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SpaceX Rocket Sticks The Landing After Resupply Mission


SpaceX launched a resupply rocket to the International Space Station today. The Falcon 9 rocket is carrying thousands of pounds of cargo and an inflatable space module. What happened after the launch got people really excited.


UNIDENTIFIED WOMAN: There's the engine - slowing down right to the (unintelligible).


SHAPIRO: That was the sound earlier at SpaceX headquarters in Hawthorne, Calif. NPR science editor Geoff Brumfiel joins us with more. And Geoff, what are we listening to just there?

GEOFF BRUMFIEL, BYLINE: Well, so what happened here, Ari, is this rocket took off just like a normal rocket does. It flew up and separated. The second stage went on into orbit, carrying its cargo. But then the first stage turned around. It came back to Earth, and it landed vertically, straight up on an automated robotic barge floating off the coast of Florida. Now, SpaceX has managed to land on the ground before, but they'd never landed at sea. This was a big deal.

SHAPIRO: So this sounds like a step closer to reusable rockets. Why is this such a big deal?

BRUMFIEL: Well, exactly, it is a step closer to reusable rockets. These first stages are, you know, physically the largest parts of the rocket. They carry loads of fuel. They have engines in them, avionics, all sorts of complicated bits and pieces. Right now they just fall into the ocean. They're wasted. If SpaceX can gas them up and fly them again, they could really cut the cost of space travel.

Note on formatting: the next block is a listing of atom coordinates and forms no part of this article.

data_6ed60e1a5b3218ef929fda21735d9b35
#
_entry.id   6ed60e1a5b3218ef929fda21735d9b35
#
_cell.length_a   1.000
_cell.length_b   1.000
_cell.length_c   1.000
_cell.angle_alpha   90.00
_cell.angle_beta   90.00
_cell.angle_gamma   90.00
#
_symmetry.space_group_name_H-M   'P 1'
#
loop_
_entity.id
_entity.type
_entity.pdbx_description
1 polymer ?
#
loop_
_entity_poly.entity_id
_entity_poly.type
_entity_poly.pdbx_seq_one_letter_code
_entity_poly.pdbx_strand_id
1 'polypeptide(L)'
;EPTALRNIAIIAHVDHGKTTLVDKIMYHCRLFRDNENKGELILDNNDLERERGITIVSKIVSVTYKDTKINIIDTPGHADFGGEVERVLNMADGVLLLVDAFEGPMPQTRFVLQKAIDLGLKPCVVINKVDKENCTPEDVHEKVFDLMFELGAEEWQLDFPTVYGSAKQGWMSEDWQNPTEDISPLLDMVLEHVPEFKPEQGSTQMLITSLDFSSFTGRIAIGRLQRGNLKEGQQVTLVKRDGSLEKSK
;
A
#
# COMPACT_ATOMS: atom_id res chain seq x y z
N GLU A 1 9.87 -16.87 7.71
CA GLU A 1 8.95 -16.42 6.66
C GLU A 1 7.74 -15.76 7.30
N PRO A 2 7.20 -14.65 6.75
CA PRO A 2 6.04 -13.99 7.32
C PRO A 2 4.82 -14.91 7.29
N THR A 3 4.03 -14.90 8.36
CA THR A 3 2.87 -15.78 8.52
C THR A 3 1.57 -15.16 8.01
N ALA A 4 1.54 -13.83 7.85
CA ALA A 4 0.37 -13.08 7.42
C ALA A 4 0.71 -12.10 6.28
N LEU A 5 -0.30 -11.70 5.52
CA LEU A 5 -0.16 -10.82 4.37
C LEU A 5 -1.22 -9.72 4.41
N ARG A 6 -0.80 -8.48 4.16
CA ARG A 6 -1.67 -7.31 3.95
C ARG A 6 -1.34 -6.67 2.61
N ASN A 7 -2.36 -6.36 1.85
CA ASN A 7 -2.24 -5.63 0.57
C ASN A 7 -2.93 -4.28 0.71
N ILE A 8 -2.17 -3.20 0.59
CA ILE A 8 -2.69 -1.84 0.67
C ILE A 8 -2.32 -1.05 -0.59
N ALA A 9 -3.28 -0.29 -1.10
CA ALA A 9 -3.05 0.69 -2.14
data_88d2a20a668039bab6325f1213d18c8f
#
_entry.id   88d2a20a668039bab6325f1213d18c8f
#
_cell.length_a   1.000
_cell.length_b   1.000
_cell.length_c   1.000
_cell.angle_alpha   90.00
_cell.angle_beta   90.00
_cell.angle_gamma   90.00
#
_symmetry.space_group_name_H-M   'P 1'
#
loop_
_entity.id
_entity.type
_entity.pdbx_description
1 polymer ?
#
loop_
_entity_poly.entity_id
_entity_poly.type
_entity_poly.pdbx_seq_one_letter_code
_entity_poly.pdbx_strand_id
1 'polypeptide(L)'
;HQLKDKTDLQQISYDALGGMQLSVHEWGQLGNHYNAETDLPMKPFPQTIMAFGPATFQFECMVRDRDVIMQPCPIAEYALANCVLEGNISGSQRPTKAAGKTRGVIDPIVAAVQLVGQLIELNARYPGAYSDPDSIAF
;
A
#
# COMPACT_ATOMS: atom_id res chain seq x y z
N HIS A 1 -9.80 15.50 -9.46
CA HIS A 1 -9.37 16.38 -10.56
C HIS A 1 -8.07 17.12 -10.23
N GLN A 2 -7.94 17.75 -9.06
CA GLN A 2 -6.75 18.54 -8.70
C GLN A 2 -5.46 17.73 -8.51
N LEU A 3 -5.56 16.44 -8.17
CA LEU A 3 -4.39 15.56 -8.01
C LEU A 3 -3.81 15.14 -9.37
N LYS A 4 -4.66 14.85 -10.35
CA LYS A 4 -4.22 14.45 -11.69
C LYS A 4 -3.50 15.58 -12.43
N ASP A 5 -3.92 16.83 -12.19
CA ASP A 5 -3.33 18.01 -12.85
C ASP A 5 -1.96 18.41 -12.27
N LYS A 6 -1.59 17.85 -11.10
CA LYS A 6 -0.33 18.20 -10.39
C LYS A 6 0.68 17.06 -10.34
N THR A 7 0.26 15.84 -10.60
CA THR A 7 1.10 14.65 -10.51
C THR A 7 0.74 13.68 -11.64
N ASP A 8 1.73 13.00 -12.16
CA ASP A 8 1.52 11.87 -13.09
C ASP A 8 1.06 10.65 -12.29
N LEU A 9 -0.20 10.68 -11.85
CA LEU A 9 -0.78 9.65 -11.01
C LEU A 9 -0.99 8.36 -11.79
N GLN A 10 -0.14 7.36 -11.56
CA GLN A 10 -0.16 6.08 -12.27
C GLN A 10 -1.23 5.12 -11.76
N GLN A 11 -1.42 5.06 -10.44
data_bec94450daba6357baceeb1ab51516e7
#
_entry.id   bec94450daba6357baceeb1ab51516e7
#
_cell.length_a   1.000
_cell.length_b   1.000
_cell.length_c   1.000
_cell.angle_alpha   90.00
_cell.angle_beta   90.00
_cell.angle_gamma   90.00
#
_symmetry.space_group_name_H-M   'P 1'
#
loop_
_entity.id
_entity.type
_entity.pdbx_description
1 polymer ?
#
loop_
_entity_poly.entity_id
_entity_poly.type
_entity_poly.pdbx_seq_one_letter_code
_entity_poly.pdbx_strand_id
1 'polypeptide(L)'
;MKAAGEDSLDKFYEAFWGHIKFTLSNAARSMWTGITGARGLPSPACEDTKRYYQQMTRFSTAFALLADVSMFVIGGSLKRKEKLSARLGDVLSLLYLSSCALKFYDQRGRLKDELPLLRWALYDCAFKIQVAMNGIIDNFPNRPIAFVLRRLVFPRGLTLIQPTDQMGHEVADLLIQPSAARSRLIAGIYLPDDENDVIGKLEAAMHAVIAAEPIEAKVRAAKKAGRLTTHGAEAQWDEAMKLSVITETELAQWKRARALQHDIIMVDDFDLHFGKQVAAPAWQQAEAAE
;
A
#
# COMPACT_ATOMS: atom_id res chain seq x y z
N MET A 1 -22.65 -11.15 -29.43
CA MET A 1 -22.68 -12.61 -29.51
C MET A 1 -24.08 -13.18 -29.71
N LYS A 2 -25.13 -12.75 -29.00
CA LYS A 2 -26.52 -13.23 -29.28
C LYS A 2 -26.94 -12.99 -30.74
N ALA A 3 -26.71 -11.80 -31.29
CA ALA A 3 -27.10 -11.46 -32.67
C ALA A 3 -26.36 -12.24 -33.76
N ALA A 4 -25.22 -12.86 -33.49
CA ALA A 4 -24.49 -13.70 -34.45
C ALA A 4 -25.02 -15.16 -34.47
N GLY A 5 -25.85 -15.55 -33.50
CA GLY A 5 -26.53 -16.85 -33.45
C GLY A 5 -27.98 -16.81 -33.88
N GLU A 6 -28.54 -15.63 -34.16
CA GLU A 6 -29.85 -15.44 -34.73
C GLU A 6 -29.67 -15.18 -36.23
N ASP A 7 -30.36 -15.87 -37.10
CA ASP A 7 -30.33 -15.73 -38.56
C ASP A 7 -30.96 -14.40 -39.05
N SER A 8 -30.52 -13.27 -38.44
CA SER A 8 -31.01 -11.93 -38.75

SHAPIRO: Much cheaper - so I said the rocket is carrying an inflatable space module - care to expand on that?

BRUMFIEL: Yeah. It's not what you might think - a bouncy castle or anything like that for the space station.

SHAPIRO: (Laughter).

BRUMFIEL: What it actually is is a rigid module, but it expands when it gets into orbit. It sort of looks like a cylinder when it starts out, and then it's going to turn into something more like a watermelon. NASA has had this kind of technology in the works for years. They abandoned it, and a private company called Bigelow Aerospace picked it up. Bigelow is owned by Robert Bigelow, a billionaire hotelier. He hopes to build space hotels using this technology.


BRUMFIEL: And NASA hopes that maybe astronauts can use it to get to Mars.

SHAPIRO: But this one that went up there just now is not going to be inhabited this go around.

BRUMFIEL: Well, they'll go in and out, but it's about the size of a storage locker, so you won't want to hang around for too long, no.

SHAPIRO: (Laughter) That's NPR science editor Geoff Brumfiel. Thanks a lot, Geoff.

BRUMFIEL: Thank you. Transcript provided by NPR, Copyright NPR.

Geoff Brumfiel works as a senior editor and correspondent on NPR's science desk. His editing duties include science and space, while his reporting focuses on the intersection of science and national security.